Consider the program that I am in charge of at the Gokhale Institute. We have about 6-7 courses on offer every semester, and the way the programme is structured, all are currently compulsory. If you assume that each course runs for 40 hours – which it does in non-covid years – we’re looking at around 250 hours of classroom teaching every year. A typical semester lasts for about four months, out of which you need to discount about three-four weeks for holidays, college fests, internal examinations and so on. So about three months (12 weeks) of classroom teaching, into which must be shoehorned 250 hours of teaching.

That is not too bad in terms of time per week, especially considering the fact that we have lectures on Saturday as well. There’s a separate argument to be made about whether that is a good thing or a bad thing, but it does mean that the number of lectures per day averages out to be around 4.

More than the quantity though, it is the sameness of the day that worries me. All classes are the same. The professor talks, the students listen, and there’s some questions. Learning isn’t by doing, in other words, it is by listening.

There isn’t anything to do. Yes, there is the odd in class assignment, activity and what not – but honestly, most courses will involve at least 80% of the prof talking and students listening. And passive listening – my opinion – can only take you so far. In fact, back when I was a student, I didn’t do so well with passive listening. I still don’t do well with passive listening, which is why this last year has been so horrible for me. Attending a call with nothing to see or do except stare at circles that symbolize names is my ultimate nightmare – and I can’t for the life of imagine how students have been doing it day in and day out. (They haven’t, of course. Attendance rates have been plummeting in all courses across all colleges this past year, one way or the other. And that’s not such a bad thing, for a variety of reasons.)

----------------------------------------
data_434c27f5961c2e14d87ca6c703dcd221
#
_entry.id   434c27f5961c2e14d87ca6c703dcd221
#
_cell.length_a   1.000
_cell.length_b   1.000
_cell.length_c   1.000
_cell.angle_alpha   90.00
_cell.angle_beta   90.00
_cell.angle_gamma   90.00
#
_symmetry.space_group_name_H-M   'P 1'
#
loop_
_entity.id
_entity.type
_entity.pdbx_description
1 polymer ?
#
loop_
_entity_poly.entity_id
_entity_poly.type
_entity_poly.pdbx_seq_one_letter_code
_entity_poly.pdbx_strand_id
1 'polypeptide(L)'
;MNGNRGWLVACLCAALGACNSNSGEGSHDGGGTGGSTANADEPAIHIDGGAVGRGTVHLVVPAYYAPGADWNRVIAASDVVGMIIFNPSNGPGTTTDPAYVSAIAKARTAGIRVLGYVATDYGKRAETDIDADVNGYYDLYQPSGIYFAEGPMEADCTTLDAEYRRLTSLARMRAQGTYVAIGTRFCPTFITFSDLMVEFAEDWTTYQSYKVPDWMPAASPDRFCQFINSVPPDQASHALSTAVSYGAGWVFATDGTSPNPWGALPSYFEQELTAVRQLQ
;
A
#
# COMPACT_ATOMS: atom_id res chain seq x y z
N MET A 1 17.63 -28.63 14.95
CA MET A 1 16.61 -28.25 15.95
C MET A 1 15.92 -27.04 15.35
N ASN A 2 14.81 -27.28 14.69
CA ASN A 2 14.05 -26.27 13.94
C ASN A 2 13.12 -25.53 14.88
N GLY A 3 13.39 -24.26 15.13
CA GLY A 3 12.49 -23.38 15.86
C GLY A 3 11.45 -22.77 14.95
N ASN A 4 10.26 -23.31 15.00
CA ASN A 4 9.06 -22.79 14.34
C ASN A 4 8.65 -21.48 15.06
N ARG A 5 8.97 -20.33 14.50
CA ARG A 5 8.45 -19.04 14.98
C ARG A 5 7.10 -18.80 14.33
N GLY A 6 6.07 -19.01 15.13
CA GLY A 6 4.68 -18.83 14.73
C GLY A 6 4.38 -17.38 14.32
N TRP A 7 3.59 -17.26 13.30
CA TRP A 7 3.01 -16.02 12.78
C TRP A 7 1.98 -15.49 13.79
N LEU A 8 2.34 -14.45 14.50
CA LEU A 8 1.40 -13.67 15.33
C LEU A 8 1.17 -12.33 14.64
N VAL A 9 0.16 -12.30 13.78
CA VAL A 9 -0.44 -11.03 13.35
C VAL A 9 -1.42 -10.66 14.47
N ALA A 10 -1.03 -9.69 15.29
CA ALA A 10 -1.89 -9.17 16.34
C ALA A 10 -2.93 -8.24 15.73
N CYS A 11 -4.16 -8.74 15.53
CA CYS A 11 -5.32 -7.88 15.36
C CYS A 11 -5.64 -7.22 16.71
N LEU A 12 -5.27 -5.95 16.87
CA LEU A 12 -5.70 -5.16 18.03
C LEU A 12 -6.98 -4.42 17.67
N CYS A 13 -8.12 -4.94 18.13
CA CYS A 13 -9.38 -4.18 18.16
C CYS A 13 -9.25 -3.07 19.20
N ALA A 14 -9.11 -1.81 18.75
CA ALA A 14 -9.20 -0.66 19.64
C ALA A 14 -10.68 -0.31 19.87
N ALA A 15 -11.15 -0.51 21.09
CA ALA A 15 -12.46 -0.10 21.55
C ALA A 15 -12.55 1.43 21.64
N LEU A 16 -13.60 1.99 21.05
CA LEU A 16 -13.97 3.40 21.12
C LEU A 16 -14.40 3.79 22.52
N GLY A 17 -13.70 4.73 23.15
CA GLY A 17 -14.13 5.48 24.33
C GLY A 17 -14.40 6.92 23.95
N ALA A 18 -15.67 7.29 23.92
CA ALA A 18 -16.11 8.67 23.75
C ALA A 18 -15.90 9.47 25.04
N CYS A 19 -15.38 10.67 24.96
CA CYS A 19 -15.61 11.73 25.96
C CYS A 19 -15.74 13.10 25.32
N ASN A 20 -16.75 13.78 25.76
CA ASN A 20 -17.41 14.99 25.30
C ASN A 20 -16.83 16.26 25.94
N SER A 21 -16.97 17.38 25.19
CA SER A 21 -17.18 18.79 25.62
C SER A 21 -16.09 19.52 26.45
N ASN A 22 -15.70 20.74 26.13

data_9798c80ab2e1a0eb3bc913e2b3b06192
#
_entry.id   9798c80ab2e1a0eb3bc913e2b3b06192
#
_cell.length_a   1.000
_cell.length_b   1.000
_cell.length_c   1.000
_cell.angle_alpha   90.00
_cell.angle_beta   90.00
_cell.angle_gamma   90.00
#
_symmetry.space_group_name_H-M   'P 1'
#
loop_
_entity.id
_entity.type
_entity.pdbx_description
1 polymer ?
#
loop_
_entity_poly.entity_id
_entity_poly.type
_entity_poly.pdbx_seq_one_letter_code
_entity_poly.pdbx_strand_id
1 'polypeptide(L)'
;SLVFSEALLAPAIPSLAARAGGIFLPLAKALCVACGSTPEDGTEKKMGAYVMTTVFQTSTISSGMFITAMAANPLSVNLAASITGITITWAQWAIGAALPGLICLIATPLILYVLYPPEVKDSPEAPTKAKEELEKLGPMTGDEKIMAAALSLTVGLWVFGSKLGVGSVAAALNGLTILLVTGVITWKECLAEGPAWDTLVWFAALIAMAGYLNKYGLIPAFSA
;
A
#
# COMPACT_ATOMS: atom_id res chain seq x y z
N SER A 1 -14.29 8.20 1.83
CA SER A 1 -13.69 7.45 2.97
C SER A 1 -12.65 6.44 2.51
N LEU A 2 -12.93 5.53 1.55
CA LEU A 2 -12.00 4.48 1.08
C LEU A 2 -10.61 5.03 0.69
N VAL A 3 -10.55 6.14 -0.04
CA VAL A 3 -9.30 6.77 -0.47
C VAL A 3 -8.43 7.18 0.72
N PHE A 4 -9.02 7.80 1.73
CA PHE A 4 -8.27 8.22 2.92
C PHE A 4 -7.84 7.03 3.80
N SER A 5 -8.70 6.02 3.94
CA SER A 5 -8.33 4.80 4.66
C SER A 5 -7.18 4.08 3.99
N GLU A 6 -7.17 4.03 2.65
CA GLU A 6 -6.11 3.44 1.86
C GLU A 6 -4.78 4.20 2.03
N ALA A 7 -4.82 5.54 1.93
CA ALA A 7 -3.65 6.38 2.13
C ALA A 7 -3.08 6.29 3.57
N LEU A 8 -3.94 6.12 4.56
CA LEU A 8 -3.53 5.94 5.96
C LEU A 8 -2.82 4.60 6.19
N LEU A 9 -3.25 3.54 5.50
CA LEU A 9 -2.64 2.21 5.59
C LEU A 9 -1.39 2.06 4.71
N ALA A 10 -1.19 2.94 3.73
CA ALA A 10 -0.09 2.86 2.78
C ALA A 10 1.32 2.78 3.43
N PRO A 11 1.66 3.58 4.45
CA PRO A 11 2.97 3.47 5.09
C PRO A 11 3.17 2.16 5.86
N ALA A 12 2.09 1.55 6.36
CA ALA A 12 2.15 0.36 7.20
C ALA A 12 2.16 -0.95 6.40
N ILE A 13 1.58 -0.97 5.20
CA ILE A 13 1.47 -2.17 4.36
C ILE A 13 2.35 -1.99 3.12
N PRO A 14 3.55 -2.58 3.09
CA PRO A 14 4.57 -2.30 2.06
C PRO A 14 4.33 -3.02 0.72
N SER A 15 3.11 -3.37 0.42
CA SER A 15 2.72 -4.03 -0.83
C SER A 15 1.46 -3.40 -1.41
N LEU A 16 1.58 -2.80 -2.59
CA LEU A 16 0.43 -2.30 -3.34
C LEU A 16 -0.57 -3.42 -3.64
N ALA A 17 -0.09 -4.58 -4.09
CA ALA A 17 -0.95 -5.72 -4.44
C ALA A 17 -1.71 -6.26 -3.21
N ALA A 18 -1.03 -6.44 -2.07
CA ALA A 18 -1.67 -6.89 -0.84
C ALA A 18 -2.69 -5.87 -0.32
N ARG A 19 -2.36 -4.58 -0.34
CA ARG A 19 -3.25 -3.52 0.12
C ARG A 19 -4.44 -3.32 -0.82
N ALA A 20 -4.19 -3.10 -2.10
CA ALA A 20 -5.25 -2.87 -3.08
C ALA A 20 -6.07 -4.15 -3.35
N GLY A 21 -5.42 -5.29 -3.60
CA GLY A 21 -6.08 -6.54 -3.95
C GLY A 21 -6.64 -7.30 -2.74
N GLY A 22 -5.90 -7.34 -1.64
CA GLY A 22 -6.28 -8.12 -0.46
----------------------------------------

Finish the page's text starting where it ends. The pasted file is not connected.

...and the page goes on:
But that’s the explanation part of this post: we focus far too much in our colleges in this country on listlessly listening, and there’s nothing to do.


Now for the (potential) cure.

These past few weeks, two of my BSc students worked with me on a paper that I and a colleague are writing on health in India. Forget the two students, my colleague and I have learnt more about microeconomics than we did in years of teaching the stuff. By extension, I cannot begin to imagine how much the students learnt about research, theory, its application, the nuances of theory and the benefit of working in groups.

Two other students worked with me on writing articles about the budget. Let me be clear, I did not foist this work upon them. Writing articles about the budget is a cottage industry that nobody ought to be a part of more than a couple of times – but if you’re doing it for the first two or three times, it can be a lot of fun. Again, in their case, I’m sure they learnt a lot more from doing the research to write these articles than they would have in class. The point I am making is that doing work when you have skin in the game teaches you far more than passive listening ever will.

There are other BSc students involved in building out workshops, launching podcasts, helping out with background research for tie-ups with other universities and a lot else besides. But the point behind all of them remains the same: my experiment this year is in trying to see if we can turn college inside out.

Throw students in at the deep end of the pool and ask them to do stuff. When they find out that in order to do stuff they need to know “x”, they now have an immediate, urgent desire to know “x”. And then there’s a point to attending classes that teach “x”!

So, in a not at all hypothetical example, a student is helping me write out a process document for the BSc programme. She has realized that building Gantt charts in Excel actually isn’t simple at all. What if she now attends an Excel session that teaches her about filters, tables and building out charts in Excel? As opposed to a semester in which she learns about Excel in the manner in which it would usually take place in a college. In which case is she going to be hungrier to learn?

We will teach you this, and this will turn out to be useful in life later, just you wait and see. (A)

Or.

Here’s what you have to do. Can’t do it because you don’t have the requisite skill? Cool, here’s the class on acquiring that skill. (B)